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Nato makes 'substantial' troop pledge for Afghanistan

Nato Secretary General Anders Fogh Rasmussen
Mr Rasmussen said transition did mean abandoning Afghanistan

Nato's secretary general has said members will do "substantially more" to contribute to the fight against al-Qaeda and the Taliban in Afghanistan.

Anders Fogh Rasmussen said non-US Nato countries would provide at least 5,000 extra troops, and "probably a few thousand on top of that".

His pledge came as President Barack Obama said he would increase US forces in Afghanistan by 30,000 - to 100,000.

Mr Rasmussen said Nato troops would remain there "as long as it takes".

"In 2010, the non-US members of this mission will send at least 5,000 soldiers and probably a few thousand on top of that," Mr Rasmussen said, clarifying that this number was in addition to the more than 38,000 already there.

Surge

TROOPS FIGHTING THE TALIBAN
British soldiers in Afghanistan
US: More than 100,000 by July 2010
Other foreign (mainly Nato): Some 32,000 currently, with a British offer of 500 more
Afghan National Army: 94,000
Afghan National Police: 81,000

"What is happening in Afghanistan is a clear and present danger to our citizens," he said. "Instability in Afghanistan means insecurity for all of us."

Earlier on Tuesday, US President Barack Obama announced a surge in the number of US troops and promised to "seize the initiative" in the fight against the Taliban and Al-Qaeda in the country.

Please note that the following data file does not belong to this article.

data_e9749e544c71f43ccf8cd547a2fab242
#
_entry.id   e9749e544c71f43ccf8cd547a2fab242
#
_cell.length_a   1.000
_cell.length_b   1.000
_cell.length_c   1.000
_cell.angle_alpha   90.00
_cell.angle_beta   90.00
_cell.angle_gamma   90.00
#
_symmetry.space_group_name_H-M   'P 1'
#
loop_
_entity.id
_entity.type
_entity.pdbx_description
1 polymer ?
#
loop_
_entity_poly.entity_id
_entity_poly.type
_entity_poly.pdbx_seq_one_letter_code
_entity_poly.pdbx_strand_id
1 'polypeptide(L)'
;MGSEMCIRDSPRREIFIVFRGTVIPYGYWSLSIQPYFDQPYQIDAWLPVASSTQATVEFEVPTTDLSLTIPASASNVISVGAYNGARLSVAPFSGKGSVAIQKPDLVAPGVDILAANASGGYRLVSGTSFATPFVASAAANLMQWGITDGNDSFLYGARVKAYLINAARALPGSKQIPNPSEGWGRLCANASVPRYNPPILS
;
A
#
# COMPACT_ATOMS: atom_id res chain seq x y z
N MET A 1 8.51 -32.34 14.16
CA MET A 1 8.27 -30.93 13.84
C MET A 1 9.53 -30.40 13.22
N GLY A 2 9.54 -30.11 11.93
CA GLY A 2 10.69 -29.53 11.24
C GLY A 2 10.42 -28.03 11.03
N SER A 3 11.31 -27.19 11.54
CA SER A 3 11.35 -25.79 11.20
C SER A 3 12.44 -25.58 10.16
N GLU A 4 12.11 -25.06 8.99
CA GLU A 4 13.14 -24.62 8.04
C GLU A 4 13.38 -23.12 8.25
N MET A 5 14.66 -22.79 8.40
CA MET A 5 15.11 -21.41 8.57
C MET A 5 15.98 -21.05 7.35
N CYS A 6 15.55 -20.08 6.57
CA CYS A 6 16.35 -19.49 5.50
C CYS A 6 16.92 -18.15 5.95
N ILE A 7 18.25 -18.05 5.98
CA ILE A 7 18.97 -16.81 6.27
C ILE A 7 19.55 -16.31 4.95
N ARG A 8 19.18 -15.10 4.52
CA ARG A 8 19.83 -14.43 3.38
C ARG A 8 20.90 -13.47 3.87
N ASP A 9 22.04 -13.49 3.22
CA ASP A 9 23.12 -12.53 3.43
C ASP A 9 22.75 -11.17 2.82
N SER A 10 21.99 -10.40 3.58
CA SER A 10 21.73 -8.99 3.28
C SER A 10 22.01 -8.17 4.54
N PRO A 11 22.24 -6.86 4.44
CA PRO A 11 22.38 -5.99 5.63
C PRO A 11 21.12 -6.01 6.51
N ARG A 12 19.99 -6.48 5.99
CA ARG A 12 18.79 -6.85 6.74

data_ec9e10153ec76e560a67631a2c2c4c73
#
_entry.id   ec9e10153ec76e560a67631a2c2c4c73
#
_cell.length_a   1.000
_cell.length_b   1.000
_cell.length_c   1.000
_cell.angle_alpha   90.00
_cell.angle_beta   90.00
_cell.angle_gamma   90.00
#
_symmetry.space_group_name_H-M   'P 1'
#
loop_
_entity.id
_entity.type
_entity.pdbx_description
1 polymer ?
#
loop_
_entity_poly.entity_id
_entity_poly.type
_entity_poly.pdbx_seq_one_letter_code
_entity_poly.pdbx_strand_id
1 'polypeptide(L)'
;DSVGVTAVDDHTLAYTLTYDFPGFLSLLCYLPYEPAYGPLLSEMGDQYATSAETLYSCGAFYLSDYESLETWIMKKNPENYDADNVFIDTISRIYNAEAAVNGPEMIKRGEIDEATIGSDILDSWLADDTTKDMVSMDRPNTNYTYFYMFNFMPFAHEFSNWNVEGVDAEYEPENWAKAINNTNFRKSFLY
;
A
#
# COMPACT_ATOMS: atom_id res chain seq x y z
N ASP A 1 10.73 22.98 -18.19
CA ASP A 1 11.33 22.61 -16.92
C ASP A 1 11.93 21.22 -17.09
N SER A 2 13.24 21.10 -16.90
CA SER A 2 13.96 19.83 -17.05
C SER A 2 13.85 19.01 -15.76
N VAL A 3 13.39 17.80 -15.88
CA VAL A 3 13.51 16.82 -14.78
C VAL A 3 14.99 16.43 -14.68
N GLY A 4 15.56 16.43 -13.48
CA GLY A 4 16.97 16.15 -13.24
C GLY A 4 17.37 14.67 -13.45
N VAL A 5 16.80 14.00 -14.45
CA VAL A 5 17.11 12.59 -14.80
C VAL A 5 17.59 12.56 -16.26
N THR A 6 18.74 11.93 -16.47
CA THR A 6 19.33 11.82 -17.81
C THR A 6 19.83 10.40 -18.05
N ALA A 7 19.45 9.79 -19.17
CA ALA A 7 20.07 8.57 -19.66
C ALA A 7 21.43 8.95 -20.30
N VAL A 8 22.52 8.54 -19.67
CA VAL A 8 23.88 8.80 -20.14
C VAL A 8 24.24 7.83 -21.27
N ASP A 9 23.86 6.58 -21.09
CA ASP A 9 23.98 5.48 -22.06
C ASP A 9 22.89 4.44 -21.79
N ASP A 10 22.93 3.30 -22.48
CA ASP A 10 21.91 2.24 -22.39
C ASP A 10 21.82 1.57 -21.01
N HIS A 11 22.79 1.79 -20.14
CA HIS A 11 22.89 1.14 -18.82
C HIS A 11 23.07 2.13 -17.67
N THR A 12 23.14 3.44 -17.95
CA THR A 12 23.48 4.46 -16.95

He said a pullout would begin in 19 months time, in July 2011, and suggested that the mission in Afghanistan would test the credibility of Nato.

In response, Mr Rasmussen said that the organisation must "now demonstrate that multilateralism produces results".

'Supporting role'

Mr Rasmussen said the exact contributing nations and precise numbers would be announced after a conference on Afghanistan called by the British prime minister and to be held in London on 28 January.

He said Nato's strategy was "to transfer lead responsibility to running their own country to Afghanistan as soon as possible".

But Mr Rasmussen made clear Nato forces would continue to take a "supporting role".

"We have no intention to have come this far to falter before the finish line. We will stay as long as it takes to finish the job and our mission will end when the Afghans are capable to secure and run the country themselves," he added.

In his weekly address from the Nato headquarters in Brussels, he suggested that there were already some 10-15 districts in the country where Afghan security officials would be ready to take the lead in 2010.



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